The pressure to get into college might not be so good

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Sydney Lewis

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The pressure to get into college might not be so good

Sydeny Lewis is crossing her arms with a composition notebook.

Sydeny Lewis is crossing her arms with a composition notebook.

Bella Beck

Sydeny Lewis is crossing her arms with a composition notebook.

Bella Beck

Bella Beck

Sydeny Lewis is crossing her arms with a composition notebook.

Pressure to get into a “good” college has only increased over the past couple of years. Students feel the stress and strive to look impressive on their college applications. To boost their resume, students join organizations or work for awards only because of the effect it will have on their college applications.

From what I’ve seen, organizations and clubs like DECA, NHS and Key Club are mostly comprised of people who don’t actually care about business or volunteer hours. The only reasons they are there is to look good on paper for colleges.

Not only does the pressure to get into a “good” college have a large impact on mental health in high schoolers, it drives the already competitive nature of getting into college. To so many, getting into a “good college” is important. Students feel pitted against their classmates to achieve a certain status of college acceptance.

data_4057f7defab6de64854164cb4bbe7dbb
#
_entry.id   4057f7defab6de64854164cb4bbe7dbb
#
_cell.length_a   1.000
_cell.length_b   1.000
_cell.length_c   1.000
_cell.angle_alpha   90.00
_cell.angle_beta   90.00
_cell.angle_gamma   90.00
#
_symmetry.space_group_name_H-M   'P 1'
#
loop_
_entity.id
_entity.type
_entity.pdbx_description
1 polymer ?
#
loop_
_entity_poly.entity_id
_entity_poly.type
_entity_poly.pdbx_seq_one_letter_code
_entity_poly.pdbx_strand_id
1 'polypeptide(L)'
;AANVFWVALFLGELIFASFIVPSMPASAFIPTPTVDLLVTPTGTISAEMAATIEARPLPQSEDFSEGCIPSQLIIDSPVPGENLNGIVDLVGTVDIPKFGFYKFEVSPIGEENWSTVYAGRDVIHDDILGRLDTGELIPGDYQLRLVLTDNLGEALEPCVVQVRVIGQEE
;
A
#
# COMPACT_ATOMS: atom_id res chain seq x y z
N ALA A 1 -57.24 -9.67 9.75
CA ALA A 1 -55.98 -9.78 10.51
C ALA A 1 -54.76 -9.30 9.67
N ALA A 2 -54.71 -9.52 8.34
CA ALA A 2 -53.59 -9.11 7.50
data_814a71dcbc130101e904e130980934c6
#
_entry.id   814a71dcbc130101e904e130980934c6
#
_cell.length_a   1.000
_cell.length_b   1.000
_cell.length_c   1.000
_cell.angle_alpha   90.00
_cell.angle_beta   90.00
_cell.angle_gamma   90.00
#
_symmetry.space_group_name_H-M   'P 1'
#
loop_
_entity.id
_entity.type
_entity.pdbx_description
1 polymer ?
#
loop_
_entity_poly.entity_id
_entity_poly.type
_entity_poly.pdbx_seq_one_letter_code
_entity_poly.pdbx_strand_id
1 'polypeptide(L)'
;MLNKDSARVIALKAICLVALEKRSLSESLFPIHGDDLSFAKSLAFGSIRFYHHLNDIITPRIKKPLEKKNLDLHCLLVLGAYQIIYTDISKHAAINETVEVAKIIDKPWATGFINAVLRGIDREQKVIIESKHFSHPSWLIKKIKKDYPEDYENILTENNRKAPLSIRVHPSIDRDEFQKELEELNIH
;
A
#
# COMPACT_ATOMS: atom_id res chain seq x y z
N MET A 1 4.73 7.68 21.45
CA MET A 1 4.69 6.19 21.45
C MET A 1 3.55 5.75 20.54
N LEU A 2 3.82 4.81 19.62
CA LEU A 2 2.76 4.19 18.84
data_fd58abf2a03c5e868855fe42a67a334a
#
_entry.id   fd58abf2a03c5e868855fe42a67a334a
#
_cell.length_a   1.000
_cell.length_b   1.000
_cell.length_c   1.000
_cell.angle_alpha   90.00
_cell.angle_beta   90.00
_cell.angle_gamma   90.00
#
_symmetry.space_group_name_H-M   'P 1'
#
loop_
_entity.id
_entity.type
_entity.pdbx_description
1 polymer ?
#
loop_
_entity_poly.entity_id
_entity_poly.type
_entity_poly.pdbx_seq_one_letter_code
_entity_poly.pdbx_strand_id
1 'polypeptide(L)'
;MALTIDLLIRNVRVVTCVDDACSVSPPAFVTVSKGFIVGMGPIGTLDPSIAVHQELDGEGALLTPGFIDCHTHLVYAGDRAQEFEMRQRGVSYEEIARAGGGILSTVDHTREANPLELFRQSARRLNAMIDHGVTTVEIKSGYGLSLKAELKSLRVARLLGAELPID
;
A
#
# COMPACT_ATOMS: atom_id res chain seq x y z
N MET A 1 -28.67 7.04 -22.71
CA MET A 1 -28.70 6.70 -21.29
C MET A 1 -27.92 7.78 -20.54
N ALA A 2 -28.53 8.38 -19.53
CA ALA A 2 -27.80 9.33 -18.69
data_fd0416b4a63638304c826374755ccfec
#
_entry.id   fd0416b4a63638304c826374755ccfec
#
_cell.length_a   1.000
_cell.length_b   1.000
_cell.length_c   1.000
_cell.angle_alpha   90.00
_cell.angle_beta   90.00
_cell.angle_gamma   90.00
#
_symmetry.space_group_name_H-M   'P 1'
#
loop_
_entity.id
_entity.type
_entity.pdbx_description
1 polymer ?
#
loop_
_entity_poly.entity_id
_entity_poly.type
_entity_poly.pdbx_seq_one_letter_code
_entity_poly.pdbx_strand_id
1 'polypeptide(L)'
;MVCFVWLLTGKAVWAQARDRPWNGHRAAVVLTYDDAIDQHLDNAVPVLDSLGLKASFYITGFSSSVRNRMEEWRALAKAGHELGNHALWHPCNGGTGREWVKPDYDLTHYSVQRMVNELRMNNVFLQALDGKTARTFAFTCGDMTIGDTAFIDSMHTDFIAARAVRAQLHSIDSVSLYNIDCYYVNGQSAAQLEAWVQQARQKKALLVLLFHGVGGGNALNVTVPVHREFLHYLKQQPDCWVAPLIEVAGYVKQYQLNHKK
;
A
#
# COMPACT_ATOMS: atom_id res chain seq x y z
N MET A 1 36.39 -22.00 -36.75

Last time I checked, getting into college is an achievement, no matter what its status is. Because of the competitive nature of post-high school decisions, students over commit to advanced classes, extra-curriculars, jobs and volunteering. This much stress constantly on the shoulders of teenagers drives already worsening mental health into a deeper spiral.

For those who recognize that there is a problem and want to seek help through a counselor or therapist are often the people who have so much responsibility and stress that they don’t have time to go see a therapist.

In high school self-care barely exists. Every minute between the first day of freshman year and the day college applications are submitted is spent at school or at an activity that students are told will help them get into college.

This idea raises two questions. What happens to the students who do everything “right” and still don’t get into their dream school? What happens to the students who care more about their mental health than their extra-curriculars? Do they not get to go to a “good college” or post-high school option?

I don’t know if there is a solution, but something must be done to combat the decaying mental health of high school students and lessen the stress of getting into the ideal college because in reality, there is no such thing. Do your best and take care of yourself now because who cares what college you get into if your mental health doesn’t allow you to make it there.

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